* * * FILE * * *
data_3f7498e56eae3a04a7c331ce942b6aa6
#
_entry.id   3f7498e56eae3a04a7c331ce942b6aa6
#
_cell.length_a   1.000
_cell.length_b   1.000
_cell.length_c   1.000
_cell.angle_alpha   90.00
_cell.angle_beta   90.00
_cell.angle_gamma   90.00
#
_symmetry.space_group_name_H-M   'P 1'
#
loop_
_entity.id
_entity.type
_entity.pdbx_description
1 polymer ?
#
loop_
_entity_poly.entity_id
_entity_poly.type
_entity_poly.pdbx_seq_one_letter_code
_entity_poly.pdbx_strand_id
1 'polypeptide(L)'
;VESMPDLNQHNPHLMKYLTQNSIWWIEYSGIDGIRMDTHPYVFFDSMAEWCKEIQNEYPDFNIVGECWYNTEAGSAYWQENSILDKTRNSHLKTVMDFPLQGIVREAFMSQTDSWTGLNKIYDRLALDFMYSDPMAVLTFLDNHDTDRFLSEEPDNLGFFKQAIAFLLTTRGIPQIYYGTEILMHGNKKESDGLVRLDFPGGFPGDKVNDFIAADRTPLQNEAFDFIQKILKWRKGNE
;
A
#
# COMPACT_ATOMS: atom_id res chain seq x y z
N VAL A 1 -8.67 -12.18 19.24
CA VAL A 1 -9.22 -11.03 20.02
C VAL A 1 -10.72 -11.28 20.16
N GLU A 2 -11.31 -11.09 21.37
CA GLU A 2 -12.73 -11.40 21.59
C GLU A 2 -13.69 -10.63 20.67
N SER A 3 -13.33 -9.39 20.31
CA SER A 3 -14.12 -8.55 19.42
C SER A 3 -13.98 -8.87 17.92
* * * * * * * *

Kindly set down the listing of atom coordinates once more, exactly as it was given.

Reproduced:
data_3f7498e56eae3a04a7c331ce942b6aa6
#
_entry.id   3f7498e56eae3a04a7c331ce942b6aa6
#
_cell.length_a   1.000
_cell.length_b   1.000
_cell.length_c   1.000
_cell.angle_alpha   90.00
_cell.angle_beta   90.00
_cell.angle_gamma   90.00
#
_symmetry.space_group_name_H-M   'P 1'
#
loop_
_entity.id
_entity.type
_entity.pdbx_description
1 polymer ?
#
loop_
_entity_poly.entity_id
_entity_poly.type
_entity_poly.pdbx_seq_one_letter_code
_entity_poly.pdbx_strand_id
1 'polypeptide(L)'
;VESMPDLNQHNPHLMKYLTQNSIWWIEYSGIDGIRMDTHPYVFFDSMAEWCKEIQNEYPDFNIVGECWYNTEAGSAYWQENSILDKTRNSHLKTVMDFPLQGIVREAFMSQTDSWTGLNKIYDRLALDFMYSDPMAVLTFLDNHDTDRFLSEEPDNLGFFKQAIAFLLTTRGIPQIYYGTEILMHGNKKESDGLVRLDFPGGFPGDKVNDFIAADRTPLQNEAFDFIQKILKWRKGNE
;
A
#
# COMPACT_ATOMS: atom_id res chain seq x y z
N VAL A 1 -8.67 -12.18 19.24
CA VAL A 1 -9.22 -11.03 20.02
C VAL A 1 -10.72 -11.28 20.16
N GLU A 2 -11.31 -11.09 21.37
CA GLU A 2 -12.73 -11.40 21.59
C GLU A 2 -13.69 -10.63 20.67
N SER A 3 -13.33 -9.39 20.31
CA SER A 3 -14.12 -8.55 19.42
C SER A 3 -13.98 -8.87 17.92